`Unusual event' declared at Pennsylvania nuclear plant

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`Unusual event' declared at Pennsylvania nuclear plant


SHIPPINGPORT, Pa. (AP) -- A leaky valve at the Beaver Valley Power Station spilled radioactive water onto a floor Monday, forcing shutdown of the plant's No. 2 reactor and prompting a low-level emergency.

The water remained within the four-foot thick walls of the reactor containment building, authorities said. There was no indication of a threat to public health or safety.

The "unusual event," the least serious of four emergency classifications, was declared at 5:36 a.m. Monday.

All reports from the plant, located about 35 miles west of Pittsburgh, indicated there had not been a radioactive release from the plant, state and federal officials said.

At one point, radioactive water was spilling onto the floor of the containment building at the rate of 12 to 20 gallons a minute, said Neil Sheehan, federal Nuclear Regulatory Commission spokesman. No workers were exposed.

Sheehan could not say how much water leaked in total.

"We've been monitoring the situation," Sheehan said. "We've had a resident inspector on site since 6:30 this morning watching developments. The utility appears to be doing what's necessary and the plant appears to be shut down."

Workers in protective suits went into the building to check the leak but were unable to reach the valve, Sheehan said. They were expected to try again after the reactor had been fully shut down Monday afternoon, he said.

The leak appeared to be coming from a line used to drain water from the reactor's coolant system, said Sheehan and Todd Schneider, a spokesman for the plant's owners, FirstEnergy Nuclear Operating Co.

The plant transfers energy from the nuclear reactor to turbines through dual systems of circulating water. Water that circulates through the reactor core is superheated and then used to turn water in a separate, non-radioactive system into steam that turns the plant's turbines.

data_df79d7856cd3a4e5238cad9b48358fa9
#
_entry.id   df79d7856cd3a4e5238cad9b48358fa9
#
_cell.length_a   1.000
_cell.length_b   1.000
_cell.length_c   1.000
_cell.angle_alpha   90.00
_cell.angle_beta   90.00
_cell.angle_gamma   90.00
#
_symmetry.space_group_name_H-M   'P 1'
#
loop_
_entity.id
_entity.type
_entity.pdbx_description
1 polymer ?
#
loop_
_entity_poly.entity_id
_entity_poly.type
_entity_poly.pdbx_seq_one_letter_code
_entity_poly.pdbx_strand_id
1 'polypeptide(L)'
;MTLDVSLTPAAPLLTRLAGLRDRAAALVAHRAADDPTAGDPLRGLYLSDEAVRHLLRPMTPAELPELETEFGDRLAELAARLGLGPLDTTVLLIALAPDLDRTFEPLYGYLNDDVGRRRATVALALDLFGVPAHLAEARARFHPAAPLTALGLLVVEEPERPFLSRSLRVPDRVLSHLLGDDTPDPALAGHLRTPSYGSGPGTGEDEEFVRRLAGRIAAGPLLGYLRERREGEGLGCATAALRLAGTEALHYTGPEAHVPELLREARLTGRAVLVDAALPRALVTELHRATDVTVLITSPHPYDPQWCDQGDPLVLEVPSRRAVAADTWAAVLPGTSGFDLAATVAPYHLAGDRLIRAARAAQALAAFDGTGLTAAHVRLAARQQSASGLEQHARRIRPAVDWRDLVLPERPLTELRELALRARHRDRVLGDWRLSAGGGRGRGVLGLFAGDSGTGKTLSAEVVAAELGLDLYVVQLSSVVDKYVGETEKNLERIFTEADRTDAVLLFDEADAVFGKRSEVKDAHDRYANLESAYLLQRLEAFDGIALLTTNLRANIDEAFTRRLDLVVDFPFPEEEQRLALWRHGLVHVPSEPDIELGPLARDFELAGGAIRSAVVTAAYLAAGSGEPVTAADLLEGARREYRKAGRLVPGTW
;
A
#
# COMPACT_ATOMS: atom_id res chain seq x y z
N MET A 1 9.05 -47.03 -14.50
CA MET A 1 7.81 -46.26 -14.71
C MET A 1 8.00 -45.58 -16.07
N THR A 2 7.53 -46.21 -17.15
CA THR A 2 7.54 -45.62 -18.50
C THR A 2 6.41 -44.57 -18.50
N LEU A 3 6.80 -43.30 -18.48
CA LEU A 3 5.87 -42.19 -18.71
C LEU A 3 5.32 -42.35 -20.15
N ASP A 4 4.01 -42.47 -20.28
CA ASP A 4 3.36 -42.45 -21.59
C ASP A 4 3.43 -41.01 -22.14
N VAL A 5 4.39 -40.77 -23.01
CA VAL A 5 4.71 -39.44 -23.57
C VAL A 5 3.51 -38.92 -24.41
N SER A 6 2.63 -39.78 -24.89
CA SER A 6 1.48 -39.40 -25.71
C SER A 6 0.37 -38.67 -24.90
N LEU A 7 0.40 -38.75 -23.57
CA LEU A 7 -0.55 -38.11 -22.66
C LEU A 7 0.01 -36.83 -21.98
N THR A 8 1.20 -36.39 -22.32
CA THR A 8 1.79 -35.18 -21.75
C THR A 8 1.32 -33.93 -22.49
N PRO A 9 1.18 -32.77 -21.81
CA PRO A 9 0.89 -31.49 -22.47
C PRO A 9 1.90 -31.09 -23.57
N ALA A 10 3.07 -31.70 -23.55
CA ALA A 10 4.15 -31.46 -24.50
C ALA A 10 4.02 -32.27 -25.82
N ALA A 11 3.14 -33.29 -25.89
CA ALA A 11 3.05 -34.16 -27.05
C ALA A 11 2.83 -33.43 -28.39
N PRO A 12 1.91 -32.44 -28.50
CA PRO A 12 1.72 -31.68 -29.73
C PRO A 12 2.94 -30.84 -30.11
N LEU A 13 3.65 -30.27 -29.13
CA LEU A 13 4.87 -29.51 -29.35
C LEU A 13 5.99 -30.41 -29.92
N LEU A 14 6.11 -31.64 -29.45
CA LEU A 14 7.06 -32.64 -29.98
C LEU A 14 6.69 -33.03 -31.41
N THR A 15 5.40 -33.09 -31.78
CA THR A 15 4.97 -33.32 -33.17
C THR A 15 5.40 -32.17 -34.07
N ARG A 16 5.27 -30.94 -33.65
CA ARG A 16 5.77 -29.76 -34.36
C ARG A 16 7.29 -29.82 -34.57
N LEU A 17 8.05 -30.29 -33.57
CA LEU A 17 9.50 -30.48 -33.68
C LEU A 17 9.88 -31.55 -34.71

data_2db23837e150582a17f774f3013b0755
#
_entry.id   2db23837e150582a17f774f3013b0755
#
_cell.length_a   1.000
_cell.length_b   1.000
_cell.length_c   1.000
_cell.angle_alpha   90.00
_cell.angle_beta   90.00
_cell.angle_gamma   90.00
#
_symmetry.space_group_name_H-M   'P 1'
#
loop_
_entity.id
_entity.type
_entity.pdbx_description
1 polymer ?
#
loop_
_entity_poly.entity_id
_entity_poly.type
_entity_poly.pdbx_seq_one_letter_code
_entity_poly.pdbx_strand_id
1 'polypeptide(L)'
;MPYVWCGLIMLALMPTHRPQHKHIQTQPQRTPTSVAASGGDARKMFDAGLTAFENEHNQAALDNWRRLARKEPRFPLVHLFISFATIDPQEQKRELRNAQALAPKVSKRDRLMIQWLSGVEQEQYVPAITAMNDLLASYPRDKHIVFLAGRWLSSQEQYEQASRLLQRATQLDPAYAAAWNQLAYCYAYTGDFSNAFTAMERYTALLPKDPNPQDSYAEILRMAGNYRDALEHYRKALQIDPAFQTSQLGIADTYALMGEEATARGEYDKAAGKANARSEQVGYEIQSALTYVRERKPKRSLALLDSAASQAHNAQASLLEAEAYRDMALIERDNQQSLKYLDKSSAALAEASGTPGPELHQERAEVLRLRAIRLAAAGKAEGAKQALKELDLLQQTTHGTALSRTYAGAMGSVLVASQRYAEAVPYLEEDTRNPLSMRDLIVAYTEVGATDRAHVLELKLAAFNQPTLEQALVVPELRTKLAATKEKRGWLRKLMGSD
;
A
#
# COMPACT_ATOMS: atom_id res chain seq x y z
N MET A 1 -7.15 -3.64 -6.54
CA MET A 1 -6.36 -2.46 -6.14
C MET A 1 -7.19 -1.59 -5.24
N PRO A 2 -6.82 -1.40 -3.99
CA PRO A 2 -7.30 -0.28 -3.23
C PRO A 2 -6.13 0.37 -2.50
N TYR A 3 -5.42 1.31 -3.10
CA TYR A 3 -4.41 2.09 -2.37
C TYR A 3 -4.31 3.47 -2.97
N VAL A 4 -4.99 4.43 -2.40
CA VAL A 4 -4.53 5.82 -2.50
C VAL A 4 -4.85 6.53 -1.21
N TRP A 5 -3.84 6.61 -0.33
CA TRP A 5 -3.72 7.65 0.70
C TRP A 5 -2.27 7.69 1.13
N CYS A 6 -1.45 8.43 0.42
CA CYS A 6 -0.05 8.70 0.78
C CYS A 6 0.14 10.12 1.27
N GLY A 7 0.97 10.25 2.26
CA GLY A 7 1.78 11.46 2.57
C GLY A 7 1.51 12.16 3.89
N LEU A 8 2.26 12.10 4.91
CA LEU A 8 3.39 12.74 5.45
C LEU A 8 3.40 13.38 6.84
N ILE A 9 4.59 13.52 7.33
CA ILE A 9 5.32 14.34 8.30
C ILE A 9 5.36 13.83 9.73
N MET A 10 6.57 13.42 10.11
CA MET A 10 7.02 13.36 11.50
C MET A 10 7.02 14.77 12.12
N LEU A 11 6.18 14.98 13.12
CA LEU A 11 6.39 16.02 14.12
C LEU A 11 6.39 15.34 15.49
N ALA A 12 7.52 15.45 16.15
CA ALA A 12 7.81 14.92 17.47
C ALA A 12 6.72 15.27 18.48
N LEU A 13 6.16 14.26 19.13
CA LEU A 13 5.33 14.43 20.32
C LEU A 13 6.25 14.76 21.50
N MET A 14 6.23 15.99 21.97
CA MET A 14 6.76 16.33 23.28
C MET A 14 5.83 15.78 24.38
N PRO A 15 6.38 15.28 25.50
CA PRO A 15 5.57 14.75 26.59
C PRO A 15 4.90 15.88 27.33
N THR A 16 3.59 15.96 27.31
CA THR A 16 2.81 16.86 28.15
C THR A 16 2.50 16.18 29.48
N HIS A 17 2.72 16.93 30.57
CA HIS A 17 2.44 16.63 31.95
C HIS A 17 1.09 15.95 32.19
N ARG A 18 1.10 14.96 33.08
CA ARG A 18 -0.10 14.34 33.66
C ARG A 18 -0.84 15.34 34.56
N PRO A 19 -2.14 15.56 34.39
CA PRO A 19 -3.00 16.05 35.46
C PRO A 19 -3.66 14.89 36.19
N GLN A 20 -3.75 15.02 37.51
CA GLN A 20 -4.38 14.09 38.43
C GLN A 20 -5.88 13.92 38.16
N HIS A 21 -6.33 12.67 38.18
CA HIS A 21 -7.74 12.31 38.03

The incident began at 3:20 a.m., when reactor operators learned of a leak that exceeded the plant's allowable limits, Sheehan said.

The other three classifications of emergencies are an alert, a site-area emergency and a general emergency. Only one general emergency has ever been declared at a U.S. nuclear plant, after the March 1979 accident at Three Mile Island near Harrisburg.

-- Anonymous, December 11, 2000


A recent issue's real-life tech support marvel ( http://www.langa.com/newsletters/2000/2000-12-04.htm#9 ) was one thing; reader Al Girard's fictitious (and expurgated) item is another:


Thank you for using the Delete Key. The Delete Key is an amazing new technology available to all computer users. It is simple, effective, and very user-friendly. If this is your first time using the Delete Key, we urge you to read the entire contents of this manual. Please do not delete this manual. This may cause you to use the delete key in a reckless or insufficient manner.


The Delete Key provides a keyboard based, fully manual method for the removal of information. Furthermore, use of the Delete Key in conjunction with the small amount of brain matter you have left may induce a tingling sensation of pleasure.

Failure to use the Delete Key may result in aggravation, humiliation, and knee-jerk reactionism. This manual will help you locate and implement a full Delete Key pressing method to ensure your peace of mind remains unaltered.

LOCATING THE DELETE KEY 1. Lift your hands off the key board. 2. Scan the keys for a key labeled "Delete" 3. Make note of this location as it will come in handy later.

USING THE DELETE KEY 1. Locate something on your computer you wish to delete. Files, text, e-mail messages, and vital operating system components are all "delete-enabled" items. 2. Select the item using your mouse or other selection device. 3. Lift you hands off the keyboard and using one of you fingers, depress the key labeled Delete. 4. The offending material has now been removed from your sight.

WARNING Some systems may require confirmation of your Delete- based system. If this is the case, make sure to agree to the deletion. Otherwise you may become reburdened with the offensive or unwanted material.

WHAT SHOULD I DELETE Anything that might bring you unhappiness. In this New Economy, semi-lucid hyper-cyber-superhighway world, you need the unending power of a Delete key. Not only is is easy to implement, it offers tremendous Return On Investment (ROI). Consider this scenario:

Helga Gumpwetter has three text files. In the first file are instructions for making a nuclear bomb. The other two contain funny jokes about pumpkins. Because Helga deleted the nuclear bomb message and read the pumpkin jokes, she lacked the ability to nuke her ex-boyfriend, thus saving all of King County Washington. Talk about some serious ROI!

Click to email this item to a friend http://www.langa.com/sendit.htm

-- Anonymous, December 11, 2000

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